Elijah’s Discouragement

The Bible introduces us to the prophet Elijah in 1 Kings 17, and we are immediately left with the impression that he is a bold and powerful man of God. The story begins with Elijah declaring to the king of Israel, “surely there shall be neither dew nor rain these years, except by my word.”

Elijah’s following actions include raising up a widow’s son from a terminal illness, mocking 850 prophets of Baal and Asherah as they stand by in embarrassment, calling down fire from heaven on an altar to the true God, and personally slaying the prophets of Baal who flee when public opinion turns against them.

There is not much that could be considered a sign of weakness in Elijah through these impressive events. He seems larger than life. But then things change suddenly.

“Now Ahab told Jezebel all that Elijah had done, and how he had killed all the prophets with the sword. Then Jezebel sent a messenger to Elijah, saying, ‘So may the gods do to me and even more, if I do not make your life as the life of one of them by tomorrow about this time.’ And he was afraid and arose and ran for his life and came to Beersheba, which belongs to Judah, and left his servant there. But he himself went a day’s journey into the wilderness, and came and sat down under a juniper tree; and he requested for himself that he might die, and said, ‘It is enough; now, O Lord, take my life, for I am not better than my fathers.’” (1 Kings 19:1-4)

It seems like Elijah had held it together as long as he could. He had tried to stand strong and turn the people to God in a country that had completely gone astray. But he saw no fruit from his efforts, and he saw no one to help him, and he saw no reason to go on. He just wanted to die.

Thus Elijah journeyed forty days into the wilderness to seek God’s answer to this situation. God’s answer must have been so reassuring. He tells Elijah to go and anoint Hazael and Jehu as new kings and Elisha as a new prophet to carry on his work when he is gone.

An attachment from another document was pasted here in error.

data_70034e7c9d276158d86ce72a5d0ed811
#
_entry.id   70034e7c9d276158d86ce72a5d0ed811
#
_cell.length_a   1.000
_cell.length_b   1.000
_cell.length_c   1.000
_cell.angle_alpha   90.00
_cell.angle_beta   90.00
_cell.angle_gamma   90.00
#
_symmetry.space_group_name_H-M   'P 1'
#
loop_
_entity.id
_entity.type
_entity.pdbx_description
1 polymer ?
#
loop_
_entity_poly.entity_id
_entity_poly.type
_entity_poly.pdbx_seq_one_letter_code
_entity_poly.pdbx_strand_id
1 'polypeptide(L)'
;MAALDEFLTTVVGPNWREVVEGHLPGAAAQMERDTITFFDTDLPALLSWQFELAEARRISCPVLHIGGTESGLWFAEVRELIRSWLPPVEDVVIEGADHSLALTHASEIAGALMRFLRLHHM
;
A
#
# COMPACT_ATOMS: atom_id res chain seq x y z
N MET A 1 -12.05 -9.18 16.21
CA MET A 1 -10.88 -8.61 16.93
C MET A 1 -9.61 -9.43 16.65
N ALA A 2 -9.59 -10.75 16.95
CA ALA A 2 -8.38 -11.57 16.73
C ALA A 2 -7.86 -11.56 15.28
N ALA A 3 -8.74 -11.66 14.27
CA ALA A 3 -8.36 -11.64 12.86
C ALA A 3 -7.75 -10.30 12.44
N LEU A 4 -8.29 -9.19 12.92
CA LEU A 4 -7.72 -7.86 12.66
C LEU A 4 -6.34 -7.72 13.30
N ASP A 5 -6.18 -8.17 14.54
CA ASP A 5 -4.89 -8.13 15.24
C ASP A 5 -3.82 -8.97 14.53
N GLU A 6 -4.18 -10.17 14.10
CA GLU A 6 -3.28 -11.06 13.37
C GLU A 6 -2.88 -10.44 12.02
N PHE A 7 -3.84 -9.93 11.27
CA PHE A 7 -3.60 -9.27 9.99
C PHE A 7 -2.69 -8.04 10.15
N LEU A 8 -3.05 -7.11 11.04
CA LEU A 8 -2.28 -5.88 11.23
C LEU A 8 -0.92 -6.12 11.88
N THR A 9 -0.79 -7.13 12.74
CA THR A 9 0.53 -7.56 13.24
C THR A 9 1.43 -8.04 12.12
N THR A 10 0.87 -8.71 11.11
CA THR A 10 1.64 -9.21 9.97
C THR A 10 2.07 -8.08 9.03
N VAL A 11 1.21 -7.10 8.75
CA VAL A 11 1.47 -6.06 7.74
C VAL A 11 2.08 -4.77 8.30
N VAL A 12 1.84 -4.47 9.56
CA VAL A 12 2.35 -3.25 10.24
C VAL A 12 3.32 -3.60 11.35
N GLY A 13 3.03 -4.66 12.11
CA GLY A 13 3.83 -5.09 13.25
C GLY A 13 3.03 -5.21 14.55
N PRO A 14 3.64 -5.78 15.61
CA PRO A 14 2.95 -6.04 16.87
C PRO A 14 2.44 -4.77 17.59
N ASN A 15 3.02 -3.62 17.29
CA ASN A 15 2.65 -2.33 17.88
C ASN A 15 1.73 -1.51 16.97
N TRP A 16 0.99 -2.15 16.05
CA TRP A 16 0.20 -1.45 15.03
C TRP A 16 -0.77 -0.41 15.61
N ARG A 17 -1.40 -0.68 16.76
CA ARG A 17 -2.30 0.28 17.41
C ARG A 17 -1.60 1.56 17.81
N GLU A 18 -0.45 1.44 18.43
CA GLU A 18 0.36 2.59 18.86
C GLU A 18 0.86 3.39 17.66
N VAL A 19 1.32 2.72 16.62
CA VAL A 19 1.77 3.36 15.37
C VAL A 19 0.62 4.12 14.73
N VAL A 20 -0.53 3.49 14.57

“…It shall come about, the one who escapes from the sword of Hazael, Jehu shall put to death, and the one who escapes from the sword of Jehu, Elisha shall put to death. Yet I will leave 7,000 in Israel, all the knees that have not bowed to Baal and every mouth that has not kissed him.” (1 Kings 19:15-18)

Elijah may have felt like all of his efforts had been for nothing, and that death was preferable to more of his worthless, lonely striving. But that was not the truth of the situation. He was doing an important work in a very difficult time for Israel, and there were others, who he had not considered or perhaps had never even met, who were ready to work alongside him and take over when his time really was finished. Though Elijah had said in verse 14, “I alone am left; and they seek my life, to take it away,” there were actually 7,000 others who were also faithful to God.

Do not be discouraged when your genuine efforts seem unfruitful. It could be that, like Elijah, you are doing an important work simply by carrying on the tradition that many others, who you may never have even met, will carry on.

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